After the primary issuance (aka “minting”) of the stablecoin occurs, the stablecoin user can do anything with the asset. They could send it to a friend, pay an invoice, trade it for another asset, or invest it to generate yield. In theory, at least, recipients of fiat-backed stablecoins don’t need to worry about the value of the money they’re receiving since it’s backed 1:1. To demonstrate that’s the case, issuers rely on traditional certification methods – attestations from the company itself or third-party auditors. These are released regularly to assure stablecoin users that their money is appropriately collateralized.
As an aside, it’s worth noting that decentralized finance (DeFi)* offers a better attestation method called “proof-of-reserves.” This is because, if the collateral lived in a smart contract, it would be programmatically verifiable by everybody. Since fiat-collateralized stablecoins rely on centralized entities – and there’s no live-feed video of a bank account – that’s not possible here. (FTX is the clearest example of why “proof of reserves” or other robust forms of attestation are necessary. As readers will know, the exchange misused consumer funds that should have been segregated and fully reserved. The company’s fraud couldn’t have happened had it been built on crypto-rails.)
As the stablecoin holder uses the asset as they wish, what does the issuer do with the capital it’s holding? In short, it acts like a bank looking to earn net interest income. It does so by taking the capital in the reserve account and investing it into assets that earn a return. Like a bank, risk management and asset/liability matching are critical to ensuring the account is liquid and solvent. The issuer wants to increase the yield on the reserve as much as possible without taking on so much risk that it undermines trust in the stablecoin’s 1:1 peg with the dollar. As we’ll see below, different issuers take different approaches to asset allocation. The safe approach is to keep cash in well-capitalized banks (a lesson Circle learned after almost losing billions of dollars of collateral in the SVB collapse) and investment assets in highly liquid, highly safe securities (typically, that’s short-duration US treasuries).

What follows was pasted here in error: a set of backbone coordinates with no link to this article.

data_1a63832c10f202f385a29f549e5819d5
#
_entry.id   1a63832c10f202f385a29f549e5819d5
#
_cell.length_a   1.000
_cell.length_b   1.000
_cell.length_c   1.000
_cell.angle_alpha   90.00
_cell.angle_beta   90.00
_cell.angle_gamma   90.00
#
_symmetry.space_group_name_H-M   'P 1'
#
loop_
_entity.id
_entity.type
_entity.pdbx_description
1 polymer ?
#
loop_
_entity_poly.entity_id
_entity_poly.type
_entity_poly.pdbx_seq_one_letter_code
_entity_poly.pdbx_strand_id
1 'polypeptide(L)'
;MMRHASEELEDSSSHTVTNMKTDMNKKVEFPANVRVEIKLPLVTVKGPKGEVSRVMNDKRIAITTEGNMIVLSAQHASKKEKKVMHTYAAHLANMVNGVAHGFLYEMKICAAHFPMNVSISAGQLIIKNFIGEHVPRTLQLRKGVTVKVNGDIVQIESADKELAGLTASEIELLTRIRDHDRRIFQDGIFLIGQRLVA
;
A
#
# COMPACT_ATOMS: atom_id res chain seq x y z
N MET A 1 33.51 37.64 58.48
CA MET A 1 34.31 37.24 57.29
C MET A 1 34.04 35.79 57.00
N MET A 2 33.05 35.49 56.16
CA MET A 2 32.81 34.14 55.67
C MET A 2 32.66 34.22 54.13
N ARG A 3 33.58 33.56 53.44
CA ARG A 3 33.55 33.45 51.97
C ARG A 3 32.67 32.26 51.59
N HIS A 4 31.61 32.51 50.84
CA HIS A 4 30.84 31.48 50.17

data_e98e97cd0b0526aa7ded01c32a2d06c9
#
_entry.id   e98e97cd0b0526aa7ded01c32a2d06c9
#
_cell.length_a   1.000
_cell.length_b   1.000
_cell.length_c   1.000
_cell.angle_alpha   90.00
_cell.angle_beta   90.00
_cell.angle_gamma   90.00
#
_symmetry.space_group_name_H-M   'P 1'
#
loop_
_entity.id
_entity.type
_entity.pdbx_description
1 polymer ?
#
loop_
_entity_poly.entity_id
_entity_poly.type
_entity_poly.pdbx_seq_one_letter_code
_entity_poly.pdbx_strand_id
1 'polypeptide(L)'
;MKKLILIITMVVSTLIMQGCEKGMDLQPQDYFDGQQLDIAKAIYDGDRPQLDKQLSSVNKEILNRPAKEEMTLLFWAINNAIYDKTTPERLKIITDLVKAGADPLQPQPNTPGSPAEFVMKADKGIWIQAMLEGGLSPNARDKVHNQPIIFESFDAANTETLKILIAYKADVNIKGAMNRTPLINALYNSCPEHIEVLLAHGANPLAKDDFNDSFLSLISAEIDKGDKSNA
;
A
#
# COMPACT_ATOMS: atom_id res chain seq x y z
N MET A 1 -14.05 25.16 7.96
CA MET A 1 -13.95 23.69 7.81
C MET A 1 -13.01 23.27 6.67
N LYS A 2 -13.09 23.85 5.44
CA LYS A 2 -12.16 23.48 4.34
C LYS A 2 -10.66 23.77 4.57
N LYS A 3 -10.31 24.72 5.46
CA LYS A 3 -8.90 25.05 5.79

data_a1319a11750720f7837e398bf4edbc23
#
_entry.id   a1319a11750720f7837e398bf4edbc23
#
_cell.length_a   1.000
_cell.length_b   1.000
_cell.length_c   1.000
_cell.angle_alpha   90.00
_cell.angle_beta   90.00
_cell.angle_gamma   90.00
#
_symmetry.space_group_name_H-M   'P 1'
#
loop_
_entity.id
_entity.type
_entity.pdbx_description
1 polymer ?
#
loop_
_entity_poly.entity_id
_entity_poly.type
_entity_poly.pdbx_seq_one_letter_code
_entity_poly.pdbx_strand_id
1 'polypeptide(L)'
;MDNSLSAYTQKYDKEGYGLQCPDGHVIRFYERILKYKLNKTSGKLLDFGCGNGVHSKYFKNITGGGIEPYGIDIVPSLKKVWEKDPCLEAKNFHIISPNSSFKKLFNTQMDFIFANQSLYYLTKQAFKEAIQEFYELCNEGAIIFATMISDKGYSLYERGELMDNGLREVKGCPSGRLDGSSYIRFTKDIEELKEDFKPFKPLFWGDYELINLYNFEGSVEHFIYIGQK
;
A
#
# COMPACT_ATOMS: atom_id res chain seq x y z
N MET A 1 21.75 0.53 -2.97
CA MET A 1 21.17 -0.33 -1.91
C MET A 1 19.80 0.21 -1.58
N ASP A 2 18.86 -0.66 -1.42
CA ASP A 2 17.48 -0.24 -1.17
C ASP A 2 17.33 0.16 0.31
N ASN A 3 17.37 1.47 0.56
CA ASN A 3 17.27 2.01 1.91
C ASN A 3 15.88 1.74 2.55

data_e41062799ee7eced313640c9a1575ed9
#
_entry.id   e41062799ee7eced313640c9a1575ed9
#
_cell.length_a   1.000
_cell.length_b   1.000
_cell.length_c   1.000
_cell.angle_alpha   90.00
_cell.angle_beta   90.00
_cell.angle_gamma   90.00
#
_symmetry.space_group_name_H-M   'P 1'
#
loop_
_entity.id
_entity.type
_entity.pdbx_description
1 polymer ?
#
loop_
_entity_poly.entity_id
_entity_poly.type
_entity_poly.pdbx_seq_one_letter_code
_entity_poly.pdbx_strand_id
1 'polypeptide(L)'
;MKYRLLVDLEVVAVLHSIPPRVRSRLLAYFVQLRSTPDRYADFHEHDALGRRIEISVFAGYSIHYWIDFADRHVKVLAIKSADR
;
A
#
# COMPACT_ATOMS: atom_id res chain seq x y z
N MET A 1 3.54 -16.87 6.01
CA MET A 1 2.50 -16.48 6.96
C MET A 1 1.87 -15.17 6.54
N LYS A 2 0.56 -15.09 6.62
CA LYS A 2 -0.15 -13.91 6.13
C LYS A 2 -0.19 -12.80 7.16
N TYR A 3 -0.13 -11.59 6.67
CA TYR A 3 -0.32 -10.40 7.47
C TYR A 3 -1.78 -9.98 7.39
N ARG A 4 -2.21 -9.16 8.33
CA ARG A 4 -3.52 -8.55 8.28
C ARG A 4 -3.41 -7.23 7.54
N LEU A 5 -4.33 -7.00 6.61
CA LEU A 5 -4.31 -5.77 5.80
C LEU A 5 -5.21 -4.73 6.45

To frame the economics, the three primary stablecoin issuers are currently sitting on ~$115 billion, up >20x from early 2020. These deposits earn more than 5% a year (3-month treasuries are yielding 5.4%) and are effectively zero marginal cost. That suggests they’re making more than $5 billion of high gross margin float revenue today. Illustrating the point, Tether announced that it made an eye-popping $1.5 billion profit in the first quarter of 2023 alone.